The car has a sunroof = the car’s sunroof.
Crystal has a cat = Crystal’s cat.

So why don’t we add an apostrophe to possessive determiners when we want to signify possession? We add them to nouns, after all. Because, unlike nouns, possessive determiners (his, her, its) already have possession built into them. They have it built in because signifying possession is their one and only function:

Crystal’s cat (apostrophe)
Her cat (no apostrophe)

The car’s sunroof (apostrophe)
Its sunroof (no apostrophe)

Daniel’s bottom (apostrophe)
His bottom (no apostrophe)

See? Good. Now, there is just one more thing. Julie, don’t bang your head on the desk, dear. The final things to mention are possessive pronouns. These are the words yours, mine, his (again), hers and ours. Just like possessive determiners, these words don’t need apostrophes as they already have the concept of possession built in:

That hat is Andrea’s (apostrophe)
That hat is hers (no apostrophe)

We don’t need to worry about the distinction between possessive determiners and possessive pronouns. Life is too short for that. And I know that I’ve used a lot of terminology today, but it isn’t essential to remember all those things. Just remember that:

It’s is a contraction of it is or it has. That’s why it always has an apostrophe, to stand in for the letter(s) we have taken out.

Possessive determiners (words like his, her, its) and possessive pronouns (words like hers, ours, yours) never have apostrophes in them, because they don’t need them. You wouldn’t write “hi’s” when you meant “his,” would you? So don’t write “it’s” when you mean “its!”

Write a paragraph about a girl who goes to the park. Try to use it’s and its, as well as other contractions (like don’t), personal pronouns (like she) and possessive determiners (like his).

P.S. The gorgeous picture above is taken from the ever-sexy School Mistress Fantasy.


  1. One day Jane decided to go to the park with her puppy. It's hair was freshly groomed and it was very exited. While she was there her mother watched her from a distance but warned Jane if she was bad that she would be spanked. So Jane was very careful and played with her puppy in the park.


  2. Your second sentence should start with its, not it's, Timmy. And exited should be excited. Other than that, good work.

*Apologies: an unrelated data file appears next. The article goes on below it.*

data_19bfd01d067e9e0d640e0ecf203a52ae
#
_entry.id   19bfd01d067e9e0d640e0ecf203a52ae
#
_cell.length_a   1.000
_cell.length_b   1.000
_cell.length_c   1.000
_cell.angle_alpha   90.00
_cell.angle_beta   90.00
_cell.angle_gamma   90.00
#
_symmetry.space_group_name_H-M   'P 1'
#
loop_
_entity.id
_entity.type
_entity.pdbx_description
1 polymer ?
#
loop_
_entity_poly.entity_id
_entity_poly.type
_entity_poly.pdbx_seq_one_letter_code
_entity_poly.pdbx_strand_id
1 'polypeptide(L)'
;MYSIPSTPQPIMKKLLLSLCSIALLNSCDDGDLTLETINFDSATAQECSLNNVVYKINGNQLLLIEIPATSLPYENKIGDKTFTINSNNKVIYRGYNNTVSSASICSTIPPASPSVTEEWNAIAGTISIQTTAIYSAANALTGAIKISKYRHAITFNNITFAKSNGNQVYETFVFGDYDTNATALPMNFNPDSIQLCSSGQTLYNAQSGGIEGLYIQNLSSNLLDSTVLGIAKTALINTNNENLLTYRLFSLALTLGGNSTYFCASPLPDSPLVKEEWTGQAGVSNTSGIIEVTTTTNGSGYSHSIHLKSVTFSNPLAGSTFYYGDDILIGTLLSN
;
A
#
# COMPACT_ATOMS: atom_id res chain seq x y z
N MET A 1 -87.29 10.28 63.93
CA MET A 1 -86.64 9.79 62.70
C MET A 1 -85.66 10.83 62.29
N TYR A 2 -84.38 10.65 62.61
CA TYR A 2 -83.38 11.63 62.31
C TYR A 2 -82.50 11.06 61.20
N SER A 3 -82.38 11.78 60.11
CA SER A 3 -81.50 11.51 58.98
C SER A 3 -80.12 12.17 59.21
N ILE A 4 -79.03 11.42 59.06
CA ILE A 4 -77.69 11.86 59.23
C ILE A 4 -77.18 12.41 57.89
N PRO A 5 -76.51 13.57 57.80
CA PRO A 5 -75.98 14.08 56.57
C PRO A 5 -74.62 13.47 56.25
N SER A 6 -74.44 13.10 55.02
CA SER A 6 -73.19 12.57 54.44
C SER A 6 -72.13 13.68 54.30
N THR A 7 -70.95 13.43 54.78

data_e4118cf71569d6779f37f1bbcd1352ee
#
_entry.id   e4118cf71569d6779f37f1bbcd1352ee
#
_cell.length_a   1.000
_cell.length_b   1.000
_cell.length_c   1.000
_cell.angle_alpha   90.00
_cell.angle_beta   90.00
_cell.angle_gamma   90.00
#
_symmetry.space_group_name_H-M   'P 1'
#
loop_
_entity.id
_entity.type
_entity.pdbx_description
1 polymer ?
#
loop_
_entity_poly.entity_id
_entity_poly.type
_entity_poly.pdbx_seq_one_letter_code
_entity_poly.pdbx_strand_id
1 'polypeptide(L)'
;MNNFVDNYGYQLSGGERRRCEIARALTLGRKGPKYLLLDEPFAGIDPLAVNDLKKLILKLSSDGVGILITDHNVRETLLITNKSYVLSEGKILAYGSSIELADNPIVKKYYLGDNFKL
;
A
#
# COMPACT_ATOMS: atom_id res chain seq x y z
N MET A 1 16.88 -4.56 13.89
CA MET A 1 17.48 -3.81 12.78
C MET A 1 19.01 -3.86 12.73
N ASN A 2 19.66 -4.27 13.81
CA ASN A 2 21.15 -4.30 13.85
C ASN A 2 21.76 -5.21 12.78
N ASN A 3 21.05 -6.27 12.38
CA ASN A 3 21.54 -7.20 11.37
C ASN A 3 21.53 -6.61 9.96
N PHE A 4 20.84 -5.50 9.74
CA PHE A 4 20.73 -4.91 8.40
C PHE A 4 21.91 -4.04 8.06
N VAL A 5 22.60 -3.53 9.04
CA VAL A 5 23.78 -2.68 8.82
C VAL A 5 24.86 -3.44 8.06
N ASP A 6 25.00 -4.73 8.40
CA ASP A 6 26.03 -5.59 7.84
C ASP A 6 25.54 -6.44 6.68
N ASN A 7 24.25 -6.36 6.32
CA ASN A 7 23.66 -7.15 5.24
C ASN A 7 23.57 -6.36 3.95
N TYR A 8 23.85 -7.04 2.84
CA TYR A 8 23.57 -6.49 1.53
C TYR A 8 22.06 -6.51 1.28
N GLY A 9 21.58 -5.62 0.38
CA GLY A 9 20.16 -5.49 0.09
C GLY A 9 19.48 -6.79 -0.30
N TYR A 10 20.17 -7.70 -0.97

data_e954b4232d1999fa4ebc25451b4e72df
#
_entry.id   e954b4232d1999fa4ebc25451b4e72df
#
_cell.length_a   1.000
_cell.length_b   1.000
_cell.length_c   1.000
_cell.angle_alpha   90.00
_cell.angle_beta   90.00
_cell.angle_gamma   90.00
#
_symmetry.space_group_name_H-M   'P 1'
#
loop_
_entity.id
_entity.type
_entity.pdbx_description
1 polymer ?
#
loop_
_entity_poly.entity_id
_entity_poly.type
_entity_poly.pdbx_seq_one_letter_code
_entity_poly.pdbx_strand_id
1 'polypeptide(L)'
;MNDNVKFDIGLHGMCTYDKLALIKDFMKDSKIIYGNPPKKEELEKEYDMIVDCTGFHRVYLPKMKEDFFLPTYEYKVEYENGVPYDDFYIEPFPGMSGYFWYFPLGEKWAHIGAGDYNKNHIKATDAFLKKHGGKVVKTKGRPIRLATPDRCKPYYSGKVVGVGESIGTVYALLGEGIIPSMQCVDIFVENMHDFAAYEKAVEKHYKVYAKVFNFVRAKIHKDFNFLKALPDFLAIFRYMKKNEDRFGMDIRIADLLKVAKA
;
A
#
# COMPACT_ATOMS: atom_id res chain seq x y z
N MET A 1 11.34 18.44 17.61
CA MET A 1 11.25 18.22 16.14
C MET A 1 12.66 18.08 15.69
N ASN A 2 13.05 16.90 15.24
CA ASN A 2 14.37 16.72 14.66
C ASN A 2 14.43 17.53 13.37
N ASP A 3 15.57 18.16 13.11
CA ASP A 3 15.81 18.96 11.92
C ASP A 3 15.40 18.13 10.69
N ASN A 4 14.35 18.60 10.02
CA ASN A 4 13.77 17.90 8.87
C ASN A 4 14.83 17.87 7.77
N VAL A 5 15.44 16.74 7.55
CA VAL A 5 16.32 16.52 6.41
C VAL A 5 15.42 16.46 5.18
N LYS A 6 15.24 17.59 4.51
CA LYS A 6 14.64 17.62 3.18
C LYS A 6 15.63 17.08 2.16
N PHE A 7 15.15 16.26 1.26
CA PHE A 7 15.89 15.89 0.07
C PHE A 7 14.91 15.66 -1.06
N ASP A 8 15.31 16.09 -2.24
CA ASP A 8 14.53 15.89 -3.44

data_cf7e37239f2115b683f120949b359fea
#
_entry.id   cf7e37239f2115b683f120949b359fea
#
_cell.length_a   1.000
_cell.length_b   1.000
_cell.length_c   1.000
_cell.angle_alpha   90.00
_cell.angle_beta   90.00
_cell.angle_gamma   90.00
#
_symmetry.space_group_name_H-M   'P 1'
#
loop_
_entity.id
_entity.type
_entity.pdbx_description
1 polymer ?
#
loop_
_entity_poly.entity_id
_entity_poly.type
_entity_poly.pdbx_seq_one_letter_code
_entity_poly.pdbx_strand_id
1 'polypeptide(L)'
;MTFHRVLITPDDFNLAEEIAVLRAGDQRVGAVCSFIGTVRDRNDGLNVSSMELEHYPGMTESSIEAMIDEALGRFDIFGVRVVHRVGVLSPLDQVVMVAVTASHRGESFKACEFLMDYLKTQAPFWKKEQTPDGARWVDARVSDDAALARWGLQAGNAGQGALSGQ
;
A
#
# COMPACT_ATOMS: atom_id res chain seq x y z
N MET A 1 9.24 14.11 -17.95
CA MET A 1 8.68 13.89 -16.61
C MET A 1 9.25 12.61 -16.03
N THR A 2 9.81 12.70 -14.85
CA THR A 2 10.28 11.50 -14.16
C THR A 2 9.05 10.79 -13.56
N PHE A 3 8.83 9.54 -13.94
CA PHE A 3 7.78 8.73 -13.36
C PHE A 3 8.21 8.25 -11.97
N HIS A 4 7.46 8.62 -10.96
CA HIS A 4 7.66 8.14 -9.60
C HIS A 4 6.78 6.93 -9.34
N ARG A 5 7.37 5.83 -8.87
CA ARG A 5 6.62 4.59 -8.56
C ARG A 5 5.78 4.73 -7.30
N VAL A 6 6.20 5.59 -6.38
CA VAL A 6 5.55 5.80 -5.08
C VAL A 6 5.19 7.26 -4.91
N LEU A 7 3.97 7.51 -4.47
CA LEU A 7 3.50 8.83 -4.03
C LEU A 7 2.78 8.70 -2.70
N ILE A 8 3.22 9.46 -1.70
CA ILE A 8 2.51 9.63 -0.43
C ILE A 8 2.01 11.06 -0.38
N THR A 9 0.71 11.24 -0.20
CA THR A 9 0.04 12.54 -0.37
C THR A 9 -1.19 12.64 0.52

3. Oh Miss Hasler my mom gave me this note
    *Hands note to Mrs. Hasler*
    *It read*
    I would like to thank you for spanking my son in class yesterday you did a very good job and please feel free to do so any time that is necessary.
    Mrs. Sharp

  4. Thank you, Timmy.

    Miss Hasler folded the note carefully and filed it in the top drawer of her desk.

  5. Harriet and her cane went to the sunny park, its flexable qualities make it perfect for swishing.It's been said that she meets her boyfriend, down by the river, and gives him strokes to ensure his compliance.
    Harry Homework.
    Thank you Miss.

  6. Very good work, Harry! You used its and it's correctly and used a range of pronouns and possessives. One spelling mistake, though: it should be spelt flexible.

    You get an A-.

  7. Here is my homework from the class that I skipped.

    Nouns: Ball, Tree, Cane, Hairbrush, Chair
    Verbs: Run, Cry, Pout, Swing, Smack
    Adjectives: Crimson, Red, Bright, Green, Crisp
    Adverbs: Extremely, Sadly, Pitifully, Briskly, Suddenly

    Exercise 2
    Miss Hasler spanks Timmy.
    Timmy's mother applies a large hairbrush to his bottom.
    Miss Hasler is an extremely strict teacher.

    Exercise 3
    Mrs. Hasler is a very strict teacher. She prides herself in spanking each pupil thoroughly. She makes them bend over her legs and then she spanks them. Each smack is searing. Last class Julie got a spanking in the front of the class and Harry laughed.


  8. Here's my assignment, Miss Hasler.

    Julie sat through a boring class on English, the teacher going "yada, yada, yada, yada", wishing she could go to the park instead. As soon as it was over she ran to the park, luxuriating in its green grass on her bare toes. "It's getting late," said Julie to herself, I better go home and do my stupid English homework."

  9. *Little Andrea rushes in and hands a note to Miss Hasler*
    "Sorry, I'm late ma'am. Aunty wanted to have a 'chat' with me before school. She's written a note, ma'am"

  10. Thank you, Andrea. Sit down, dear. An outline of the lesson is on your desk. Set to your work quietly.

    Miss Hasler noted well the careful way in which Andrea sat down. She could just picture the sore, red bottom that lay hidden beneath the girl's pleated skirt.

  11. Miss Hasler ran an eye over Julie's work. She smiled at the silly girl's attempt at rebellion.

    Very good, dear. You obviously listened very closely.